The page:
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Would you buy a driverless tractor?

As labor costs and availability issues escalate, farmers consider embracing autonomous equipment.

Ben Potter, Senior editor

May 31, 2022

3 Min Read
Case autonomous tractor
Curt Arens

The future seems to be slowly but surely rolling toward widespread use of autonomous equipment across U.S. farms. Most major manufacturers have already designed prototypes. Some are even testing the waters with limited commercial launches this year.

Are farmers ready to let their equipment run across fields without being in the cab? A Farm Futures grower survey earlier this year shows some hesitation. Of the nearly 600 respondents, only 5% said they would consider buying an autonomous tractor in the next year. But that minority is certain to grow over time. And it painted a picture of how this technology could boost efficiency and productivity.

Ponder possibilities

Ohio farmer Fred Miller considers himself an early adopter. He thinks he might have had the state’s first autosteer two decades ago. So it’s no surprise he’s been considering autonomous tech for his operation.

For example, Miller, who farms with son Tyler, has a sprayer but likes the idea of adding a second autonomous sprayer to run with it, using the first driver to refill both rigs as needed.

“We could get over a tremendous amount of acres that way,” he says.

Miller also foresees using several smaller autonomous vehicles to minimize compaction issues as they complete various in-field tasks.

“Maybe several in operation could do the work of one larger machine,” he says. “We’re not doing it yet, but I could definitely see us doing it in the future.”

Indiana farmer Brandon Petty is among those who see autonomous tech as a solution to labor issues.

“The biggest benefit I can see is freeing up myself or other manpower when we have basic driving tasks to perform and lack the manpower to accomplish them all,” he says. “I see tillage, grain cart tractor as main uses, but could see it gradually [for] planting soybeans and progressing from there.”

Cost factor

Miller and Petty say cost will rank high in adoption. Petty also wonders about potential subscription costs.

“Many times these weigh heavy on our decision on whether or not to adopt something new,” he says.

And then there’s the matter of trust. That’s still an issue that plagues the automotive industry as it tries to sell driverless cars. In a poll done in March by Morning Consult, more than half of adults (66%) said they trust self-driving vehicles “not much” or “not at all.” Generational gaps were very evident, too — just 21% of baby boomers surveyed said they trust self-driving vehicles “a lot” or “some,” while 48% of millennials gave those responses.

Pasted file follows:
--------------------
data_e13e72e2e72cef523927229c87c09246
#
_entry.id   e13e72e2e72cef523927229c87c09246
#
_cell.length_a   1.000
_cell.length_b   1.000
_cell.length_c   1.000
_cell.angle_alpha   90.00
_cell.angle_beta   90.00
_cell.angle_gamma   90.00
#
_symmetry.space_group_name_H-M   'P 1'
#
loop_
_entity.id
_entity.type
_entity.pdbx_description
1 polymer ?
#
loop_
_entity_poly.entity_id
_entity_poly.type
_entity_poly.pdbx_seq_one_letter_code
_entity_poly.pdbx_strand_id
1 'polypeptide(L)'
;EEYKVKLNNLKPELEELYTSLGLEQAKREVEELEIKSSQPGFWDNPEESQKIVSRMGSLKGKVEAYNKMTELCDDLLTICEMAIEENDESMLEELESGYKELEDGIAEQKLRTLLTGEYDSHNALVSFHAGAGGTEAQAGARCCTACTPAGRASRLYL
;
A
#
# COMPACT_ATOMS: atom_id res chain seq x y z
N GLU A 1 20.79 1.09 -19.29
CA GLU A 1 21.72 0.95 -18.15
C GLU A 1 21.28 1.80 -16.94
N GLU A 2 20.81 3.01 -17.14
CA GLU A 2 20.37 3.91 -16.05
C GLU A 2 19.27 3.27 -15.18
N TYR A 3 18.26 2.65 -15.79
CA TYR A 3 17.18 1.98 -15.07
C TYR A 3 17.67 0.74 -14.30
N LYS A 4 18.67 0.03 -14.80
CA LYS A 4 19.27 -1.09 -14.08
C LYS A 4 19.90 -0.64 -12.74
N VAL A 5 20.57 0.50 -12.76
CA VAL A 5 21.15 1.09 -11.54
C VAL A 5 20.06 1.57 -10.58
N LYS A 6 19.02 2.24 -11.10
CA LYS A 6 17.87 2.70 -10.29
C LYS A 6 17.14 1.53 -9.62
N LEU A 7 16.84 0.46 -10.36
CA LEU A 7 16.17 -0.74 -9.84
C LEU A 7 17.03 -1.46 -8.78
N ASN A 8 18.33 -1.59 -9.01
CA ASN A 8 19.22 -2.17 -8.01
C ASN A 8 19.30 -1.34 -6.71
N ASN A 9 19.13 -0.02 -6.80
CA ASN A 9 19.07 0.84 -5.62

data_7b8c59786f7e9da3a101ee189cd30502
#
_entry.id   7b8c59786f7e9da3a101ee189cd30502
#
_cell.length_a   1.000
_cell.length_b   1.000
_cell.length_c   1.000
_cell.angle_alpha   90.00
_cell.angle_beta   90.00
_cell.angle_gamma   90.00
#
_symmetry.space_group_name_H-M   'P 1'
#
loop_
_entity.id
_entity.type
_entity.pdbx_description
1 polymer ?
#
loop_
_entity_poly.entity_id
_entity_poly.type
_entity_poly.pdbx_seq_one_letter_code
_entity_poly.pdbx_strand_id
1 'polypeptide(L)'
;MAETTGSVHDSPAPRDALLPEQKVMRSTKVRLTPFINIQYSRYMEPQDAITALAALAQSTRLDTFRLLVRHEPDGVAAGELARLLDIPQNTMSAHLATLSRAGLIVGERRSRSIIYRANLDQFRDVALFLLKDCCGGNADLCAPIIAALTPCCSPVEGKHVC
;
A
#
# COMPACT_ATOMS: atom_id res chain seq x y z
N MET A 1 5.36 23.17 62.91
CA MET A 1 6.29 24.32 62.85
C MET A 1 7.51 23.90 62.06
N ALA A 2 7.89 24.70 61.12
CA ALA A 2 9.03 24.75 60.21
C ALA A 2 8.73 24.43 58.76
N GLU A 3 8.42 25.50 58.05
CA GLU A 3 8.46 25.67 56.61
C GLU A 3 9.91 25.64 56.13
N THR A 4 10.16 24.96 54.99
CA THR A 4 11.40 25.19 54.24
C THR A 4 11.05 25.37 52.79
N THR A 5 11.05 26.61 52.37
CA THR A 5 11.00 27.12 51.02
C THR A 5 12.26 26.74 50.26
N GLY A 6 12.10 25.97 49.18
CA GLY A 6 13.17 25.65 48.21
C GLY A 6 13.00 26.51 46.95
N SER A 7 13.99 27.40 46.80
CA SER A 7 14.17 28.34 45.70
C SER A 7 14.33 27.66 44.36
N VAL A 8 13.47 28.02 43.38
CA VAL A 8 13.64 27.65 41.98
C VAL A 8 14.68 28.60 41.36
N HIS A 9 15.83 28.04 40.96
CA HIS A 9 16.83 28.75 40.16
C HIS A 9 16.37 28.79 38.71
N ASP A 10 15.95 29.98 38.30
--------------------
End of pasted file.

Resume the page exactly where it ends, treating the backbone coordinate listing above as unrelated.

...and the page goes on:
The same could be said for producers looking into autonomous farm machinery. Will early adopters still have to wrestle with the occasional bug? Will they trust the tech enough to let it run unsupervised?

Autonomous tech could be a game-changer for agriculture, although there’s no guarantee it will take off. But then again, GPS and autosteer may have seemed frivolous initially, but how would you get along without them today? 

Peers top ‘trust list’

How do you decide to invest in new technology on your farm? More than 700 farmers answered that question in a recent Farm Futures survey. It turns out farmers tend to trust their peers the most when making tough tech decisions. But that’s not the only path to adoption. Here are the top five responses to that survey question:

  • Comments from other farmers who tried it (51%)

  • On-farm trials (47%)

  • Proven ROI (43%)

  • Past results from university test data (29%)

  • Meeting with company representatives (23%)

About the Author(s)

Ben Potter

Senior editor, Farm Futures

Senior Editor Ben Potter brings two decades of professional agricultural communications and journalism experience to Farm Futures. He began working in the industry in the highly specific world of southern row crop production. Since that time, he has expanded his knowledge to cover a broad range of topics relevant to agriculture, including agronomy, machinery, technology, business, marketing, politics and weather. He has won several writing awards from the American Agricultural Editors Association, most recently on two features about drones and farmers who operate distilleries as a side business. Ben is a graduate of the University of Missouri School of Journalism.

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